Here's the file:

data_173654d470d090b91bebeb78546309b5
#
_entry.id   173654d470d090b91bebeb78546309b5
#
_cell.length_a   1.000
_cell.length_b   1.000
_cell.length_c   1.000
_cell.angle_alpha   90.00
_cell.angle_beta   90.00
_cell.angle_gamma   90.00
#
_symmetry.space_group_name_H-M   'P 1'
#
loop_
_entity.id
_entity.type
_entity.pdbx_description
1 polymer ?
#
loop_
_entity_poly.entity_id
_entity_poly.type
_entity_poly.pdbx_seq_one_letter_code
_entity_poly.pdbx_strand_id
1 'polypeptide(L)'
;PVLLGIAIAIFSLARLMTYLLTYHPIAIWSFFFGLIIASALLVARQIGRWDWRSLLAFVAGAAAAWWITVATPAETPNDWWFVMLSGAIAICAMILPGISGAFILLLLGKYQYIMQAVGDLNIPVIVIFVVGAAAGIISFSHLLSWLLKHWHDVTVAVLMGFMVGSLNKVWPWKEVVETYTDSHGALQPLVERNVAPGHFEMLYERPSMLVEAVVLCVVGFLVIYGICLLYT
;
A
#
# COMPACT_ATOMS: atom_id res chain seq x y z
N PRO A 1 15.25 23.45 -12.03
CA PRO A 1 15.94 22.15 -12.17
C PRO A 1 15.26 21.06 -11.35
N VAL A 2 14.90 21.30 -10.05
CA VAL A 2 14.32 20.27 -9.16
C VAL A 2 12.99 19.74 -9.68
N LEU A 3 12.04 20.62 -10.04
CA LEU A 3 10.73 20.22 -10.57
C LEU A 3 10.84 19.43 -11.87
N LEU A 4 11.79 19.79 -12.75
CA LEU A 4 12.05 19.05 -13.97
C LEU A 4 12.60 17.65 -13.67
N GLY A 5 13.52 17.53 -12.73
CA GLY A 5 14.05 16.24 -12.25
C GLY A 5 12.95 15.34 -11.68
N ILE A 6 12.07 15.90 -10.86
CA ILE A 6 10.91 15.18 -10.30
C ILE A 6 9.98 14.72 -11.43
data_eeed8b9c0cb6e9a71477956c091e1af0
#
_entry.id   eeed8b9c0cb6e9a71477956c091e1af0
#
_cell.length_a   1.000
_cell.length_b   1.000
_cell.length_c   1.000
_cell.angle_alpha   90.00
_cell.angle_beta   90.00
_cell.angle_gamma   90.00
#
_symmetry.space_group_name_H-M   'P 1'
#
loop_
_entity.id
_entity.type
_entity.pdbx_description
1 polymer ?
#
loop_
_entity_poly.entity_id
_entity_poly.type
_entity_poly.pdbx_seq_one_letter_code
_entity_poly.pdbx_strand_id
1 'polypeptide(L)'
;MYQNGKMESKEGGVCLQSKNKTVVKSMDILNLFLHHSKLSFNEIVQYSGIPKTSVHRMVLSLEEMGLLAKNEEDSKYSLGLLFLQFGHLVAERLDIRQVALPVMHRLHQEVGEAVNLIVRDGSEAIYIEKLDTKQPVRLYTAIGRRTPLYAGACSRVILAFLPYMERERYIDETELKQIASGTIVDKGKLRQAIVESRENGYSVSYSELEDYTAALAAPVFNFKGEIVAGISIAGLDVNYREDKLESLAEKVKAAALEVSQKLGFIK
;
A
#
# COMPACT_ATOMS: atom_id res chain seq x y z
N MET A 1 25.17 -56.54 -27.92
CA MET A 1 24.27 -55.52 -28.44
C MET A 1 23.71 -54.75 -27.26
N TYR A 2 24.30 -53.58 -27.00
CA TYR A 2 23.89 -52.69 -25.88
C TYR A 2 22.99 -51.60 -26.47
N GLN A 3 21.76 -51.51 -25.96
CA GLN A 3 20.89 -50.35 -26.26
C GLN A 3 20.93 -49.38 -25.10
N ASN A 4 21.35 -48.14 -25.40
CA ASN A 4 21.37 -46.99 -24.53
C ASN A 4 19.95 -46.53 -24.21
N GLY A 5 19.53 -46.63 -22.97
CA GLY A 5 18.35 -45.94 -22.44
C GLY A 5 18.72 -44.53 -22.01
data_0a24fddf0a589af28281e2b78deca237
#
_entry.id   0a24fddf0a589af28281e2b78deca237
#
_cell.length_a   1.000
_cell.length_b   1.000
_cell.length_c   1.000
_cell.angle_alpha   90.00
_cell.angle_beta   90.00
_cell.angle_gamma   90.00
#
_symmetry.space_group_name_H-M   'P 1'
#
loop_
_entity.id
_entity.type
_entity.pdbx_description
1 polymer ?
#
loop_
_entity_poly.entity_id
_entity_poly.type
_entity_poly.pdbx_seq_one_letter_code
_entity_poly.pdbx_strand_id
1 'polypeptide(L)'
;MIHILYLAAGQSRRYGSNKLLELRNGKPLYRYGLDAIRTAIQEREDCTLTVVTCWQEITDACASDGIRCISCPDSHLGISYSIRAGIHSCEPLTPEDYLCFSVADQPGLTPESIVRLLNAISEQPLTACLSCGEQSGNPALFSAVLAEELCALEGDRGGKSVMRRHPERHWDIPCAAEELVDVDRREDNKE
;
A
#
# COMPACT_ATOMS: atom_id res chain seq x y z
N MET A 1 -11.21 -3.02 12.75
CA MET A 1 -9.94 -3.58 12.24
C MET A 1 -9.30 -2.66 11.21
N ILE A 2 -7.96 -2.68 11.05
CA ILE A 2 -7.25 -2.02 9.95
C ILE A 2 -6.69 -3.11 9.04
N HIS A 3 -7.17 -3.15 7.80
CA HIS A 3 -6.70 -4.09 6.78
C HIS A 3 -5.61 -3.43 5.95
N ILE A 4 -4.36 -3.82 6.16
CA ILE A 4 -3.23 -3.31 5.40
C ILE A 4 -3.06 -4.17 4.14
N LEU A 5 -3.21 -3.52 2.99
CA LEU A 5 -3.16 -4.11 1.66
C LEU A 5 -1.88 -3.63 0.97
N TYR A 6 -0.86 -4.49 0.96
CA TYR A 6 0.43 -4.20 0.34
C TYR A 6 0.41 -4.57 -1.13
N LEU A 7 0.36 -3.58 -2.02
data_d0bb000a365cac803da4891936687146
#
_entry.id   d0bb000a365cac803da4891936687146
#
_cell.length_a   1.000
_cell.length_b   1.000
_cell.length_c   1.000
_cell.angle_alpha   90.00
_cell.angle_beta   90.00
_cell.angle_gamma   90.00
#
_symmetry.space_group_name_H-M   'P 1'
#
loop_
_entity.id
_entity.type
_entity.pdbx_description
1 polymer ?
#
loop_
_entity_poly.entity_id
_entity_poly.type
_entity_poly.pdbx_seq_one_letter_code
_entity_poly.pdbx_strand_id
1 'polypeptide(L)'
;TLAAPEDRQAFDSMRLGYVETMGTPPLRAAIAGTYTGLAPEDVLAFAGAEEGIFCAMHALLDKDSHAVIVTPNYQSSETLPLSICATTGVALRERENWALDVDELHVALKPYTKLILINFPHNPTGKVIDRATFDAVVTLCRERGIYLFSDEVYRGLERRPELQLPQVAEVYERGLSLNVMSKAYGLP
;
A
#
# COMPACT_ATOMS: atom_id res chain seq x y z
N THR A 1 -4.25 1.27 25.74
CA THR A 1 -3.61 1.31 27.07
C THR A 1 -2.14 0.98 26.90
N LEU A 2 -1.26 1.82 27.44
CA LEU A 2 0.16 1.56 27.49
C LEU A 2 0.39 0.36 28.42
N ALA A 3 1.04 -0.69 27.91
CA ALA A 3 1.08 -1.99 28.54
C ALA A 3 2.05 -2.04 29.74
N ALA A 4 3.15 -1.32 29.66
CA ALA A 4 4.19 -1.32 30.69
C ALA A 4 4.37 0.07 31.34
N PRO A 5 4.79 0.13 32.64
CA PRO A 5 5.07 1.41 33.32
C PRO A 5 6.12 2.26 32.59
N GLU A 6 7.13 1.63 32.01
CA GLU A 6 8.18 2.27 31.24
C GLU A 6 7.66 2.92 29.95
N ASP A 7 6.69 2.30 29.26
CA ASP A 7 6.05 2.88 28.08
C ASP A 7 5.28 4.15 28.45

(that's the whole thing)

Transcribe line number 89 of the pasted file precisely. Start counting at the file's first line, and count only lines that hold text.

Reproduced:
CA ASN A 4 21.37 -46.99 -24.53